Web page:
To establish a living trust, your attorney will prepare a trust instrument according to your wishes. After signing it you will convey any or all of your bank accounts, investments, real estate and other property you wish into the trust. It is managed by the trustee (which will be you until your death or disability) and, upon your death, the successor trustee named in the trust disburses the assets as specified by you in the trust.

A trust is not admitted to probate, meaning that the terms of it are private, and the trustee does not need a court order to convey any of the property.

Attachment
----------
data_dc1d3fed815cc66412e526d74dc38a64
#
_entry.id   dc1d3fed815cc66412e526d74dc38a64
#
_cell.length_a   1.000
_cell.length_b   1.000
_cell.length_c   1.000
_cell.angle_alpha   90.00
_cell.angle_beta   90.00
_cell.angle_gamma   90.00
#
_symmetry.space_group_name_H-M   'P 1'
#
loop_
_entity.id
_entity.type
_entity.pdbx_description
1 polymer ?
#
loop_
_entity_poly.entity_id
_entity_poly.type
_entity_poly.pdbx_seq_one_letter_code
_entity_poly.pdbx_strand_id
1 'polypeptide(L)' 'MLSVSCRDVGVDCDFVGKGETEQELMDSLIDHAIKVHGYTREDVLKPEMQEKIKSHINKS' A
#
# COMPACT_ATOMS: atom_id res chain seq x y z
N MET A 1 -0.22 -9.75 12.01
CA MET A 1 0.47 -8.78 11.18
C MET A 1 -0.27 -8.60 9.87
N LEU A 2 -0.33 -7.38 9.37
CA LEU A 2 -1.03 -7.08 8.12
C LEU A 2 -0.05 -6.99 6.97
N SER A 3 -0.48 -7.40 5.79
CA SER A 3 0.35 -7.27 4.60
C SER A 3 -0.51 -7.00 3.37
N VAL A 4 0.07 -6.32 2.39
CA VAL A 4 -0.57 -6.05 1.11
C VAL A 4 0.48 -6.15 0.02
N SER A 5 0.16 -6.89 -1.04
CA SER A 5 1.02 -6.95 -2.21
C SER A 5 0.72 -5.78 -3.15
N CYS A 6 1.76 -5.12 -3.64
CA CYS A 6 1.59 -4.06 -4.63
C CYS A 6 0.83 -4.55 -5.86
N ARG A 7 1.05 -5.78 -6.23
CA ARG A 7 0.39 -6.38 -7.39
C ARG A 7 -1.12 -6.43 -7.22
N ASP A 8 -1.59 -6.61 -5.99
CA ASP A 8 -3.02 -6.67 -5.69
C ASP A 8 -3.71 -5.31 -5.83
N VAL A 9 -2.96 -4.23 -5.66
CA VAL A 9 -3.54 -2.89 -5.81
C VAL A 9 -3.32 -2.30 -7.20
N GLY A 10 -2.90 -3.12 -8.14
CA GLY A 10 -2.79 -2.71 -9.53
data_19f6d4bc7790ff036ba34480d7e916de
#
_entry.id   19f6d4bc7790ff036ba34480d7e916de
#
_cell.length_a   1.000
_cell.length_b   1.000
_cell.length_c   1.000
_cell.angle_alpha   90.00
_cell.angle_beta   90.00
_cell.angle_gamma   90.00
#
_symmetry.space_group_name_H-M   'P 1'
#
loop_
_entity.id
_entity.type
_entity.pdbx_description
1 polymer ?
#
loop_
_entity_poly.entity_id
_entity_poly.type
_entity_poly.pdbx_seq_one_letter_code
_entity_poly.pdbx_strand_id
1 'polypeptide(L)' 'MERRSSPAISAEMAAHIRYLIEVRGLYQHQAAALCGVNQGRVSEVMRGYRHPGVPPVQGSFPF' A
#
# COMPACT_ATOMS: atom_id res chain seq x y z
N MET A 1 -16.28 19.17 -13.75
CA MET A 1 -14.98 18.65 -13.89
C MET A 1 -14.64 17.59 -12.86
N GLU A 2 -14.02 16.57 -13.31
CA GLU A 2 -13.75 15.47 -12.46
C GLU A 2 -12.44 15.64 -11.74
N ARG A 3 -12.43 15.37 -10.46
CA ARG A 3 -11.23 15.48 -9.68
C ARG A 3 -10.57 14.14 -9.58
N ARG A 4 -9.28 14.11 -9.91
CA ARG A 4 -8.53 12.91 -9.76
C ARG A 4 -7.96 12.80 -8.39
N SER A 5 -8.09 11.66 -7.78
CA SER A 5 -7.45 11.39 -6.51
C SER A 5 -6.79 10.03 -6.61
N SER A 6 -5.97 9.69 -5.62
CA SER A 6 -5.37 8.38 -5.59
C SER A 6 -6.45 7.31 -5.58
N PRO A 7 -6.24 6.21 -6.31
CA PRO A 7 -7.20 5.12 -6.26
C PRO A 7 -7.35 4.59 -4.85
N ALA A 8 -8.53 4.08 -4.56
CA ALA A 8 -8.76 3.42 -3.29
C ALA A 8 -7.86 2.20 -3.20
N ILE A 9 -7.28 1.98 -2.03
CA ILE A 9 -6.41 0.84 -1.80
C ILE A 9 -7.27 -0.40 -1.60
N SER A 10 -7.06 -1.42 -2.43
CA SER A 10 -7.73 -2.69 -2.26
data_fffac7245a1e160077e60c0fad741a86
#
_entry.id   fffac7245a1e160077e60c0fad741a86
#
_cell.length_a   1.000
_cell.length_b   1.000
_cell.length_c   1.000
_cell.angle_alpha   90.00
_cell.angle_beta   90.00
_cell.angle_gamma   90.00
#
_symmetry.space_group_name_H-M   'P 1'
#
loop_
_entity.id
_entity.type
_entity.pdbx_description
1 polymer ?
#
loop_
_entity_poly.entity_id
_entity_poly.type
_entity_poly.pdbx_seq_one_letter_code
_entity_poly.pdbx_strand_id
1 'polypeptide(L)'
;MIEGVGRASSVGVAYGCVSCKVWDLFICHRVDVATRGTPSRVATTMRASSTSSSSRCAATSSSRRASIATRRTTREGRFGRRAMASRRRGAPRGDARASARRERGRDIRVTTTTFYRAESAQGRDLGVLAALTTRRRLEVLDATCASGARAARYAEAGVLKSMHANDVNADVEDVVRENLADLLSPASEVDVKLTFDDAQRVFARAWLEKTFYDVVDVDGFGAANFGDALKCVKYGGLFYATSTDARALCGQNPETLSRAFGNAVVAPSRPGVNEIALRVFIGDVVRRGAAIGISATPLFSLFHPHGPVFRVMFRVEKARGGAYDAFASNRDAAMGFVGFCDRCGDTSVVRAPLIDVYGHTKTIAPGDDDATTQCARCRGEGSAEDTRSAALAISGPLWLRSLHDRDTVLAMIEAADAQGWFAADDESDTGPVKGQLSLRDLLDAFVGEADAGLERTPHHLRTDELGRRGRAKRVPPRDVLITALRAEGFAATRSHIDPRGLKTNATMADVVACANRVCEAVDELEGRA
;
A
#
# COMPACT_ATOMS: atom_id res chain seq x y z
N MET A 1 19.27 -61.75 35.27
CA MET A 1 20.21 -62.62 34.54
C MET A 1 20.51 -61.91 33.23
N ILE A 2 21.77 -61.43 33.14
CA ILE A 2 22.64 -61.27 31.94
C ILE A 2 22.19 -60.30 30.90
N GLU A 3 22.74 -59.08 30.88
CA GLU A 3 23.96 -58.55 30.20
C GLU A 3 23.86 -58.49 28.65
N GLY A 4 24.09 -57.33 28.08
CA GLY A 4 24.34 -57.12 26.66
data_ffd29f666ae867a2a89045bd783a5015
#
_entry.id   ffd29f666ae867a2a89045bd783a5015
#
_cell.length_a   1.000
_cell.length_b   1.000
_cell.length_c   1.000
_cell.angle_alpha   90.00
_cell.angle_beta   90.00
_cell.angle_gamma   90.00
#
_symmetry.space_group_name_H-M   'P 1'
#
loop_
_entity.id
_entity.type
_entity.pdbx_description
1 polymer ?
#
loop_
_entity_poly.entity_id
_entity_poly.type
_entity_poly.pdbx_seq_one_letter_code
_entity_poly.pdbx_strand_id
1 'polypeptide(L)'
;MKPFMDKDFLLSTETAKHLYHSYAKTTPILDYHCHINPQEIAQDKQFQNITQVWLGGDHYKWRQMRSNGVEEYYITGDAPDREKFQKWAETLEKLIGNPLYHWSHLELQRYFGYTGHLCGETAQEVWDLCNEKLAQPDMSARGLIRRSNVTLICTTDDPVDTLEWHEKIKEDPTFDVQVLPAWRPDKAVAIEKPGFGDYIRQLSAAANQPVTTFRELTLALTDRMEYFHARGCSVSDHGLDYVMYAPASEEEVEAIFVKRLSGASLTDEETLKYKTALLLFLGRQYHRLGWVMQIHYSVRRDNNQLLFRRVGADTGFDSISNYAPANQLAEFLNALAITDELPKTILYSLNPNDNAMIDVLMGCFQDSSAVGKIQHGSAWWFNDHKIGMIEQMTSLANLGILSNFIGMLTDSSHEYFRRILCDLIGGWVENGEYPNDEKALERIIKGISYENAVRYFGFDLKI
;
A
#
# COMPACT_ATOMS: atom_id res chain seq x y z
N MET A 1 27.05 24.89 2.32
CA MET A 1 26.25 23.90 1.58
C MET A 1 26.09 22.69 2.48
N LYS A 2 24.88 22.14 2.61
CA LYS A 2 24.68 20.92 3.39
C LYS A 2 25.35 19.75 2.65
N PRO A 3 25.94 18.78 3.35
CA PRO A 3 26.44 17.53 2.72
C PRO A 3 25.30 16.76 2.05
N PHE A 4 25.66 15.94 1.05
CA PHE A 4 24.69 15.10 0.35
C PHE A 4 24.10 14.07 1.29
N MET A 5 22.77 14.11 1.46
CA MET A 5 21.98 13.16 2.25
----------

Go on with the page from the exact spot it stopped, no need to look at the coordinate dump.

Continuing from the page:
A living trust also has the advantage that if you own real estate in another state, your personal representative will not need to open an ancillary estate in that state in order to transfer the property, so long as the property has been transferred to the trust.

Although a trust may save some probate costs, the value of the trust is still part of your gross estate, meaning you do not save any taxes. Also, the trust does not protect your assets from your creditors, and any income from trust assets flows directly through to you.

The Law Office of McGarry & Simon is conveniently located on Avenue of the Americas (6th Ave) between 46th and 47th Street in Manhattan.

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William A. Simon Attorney at Law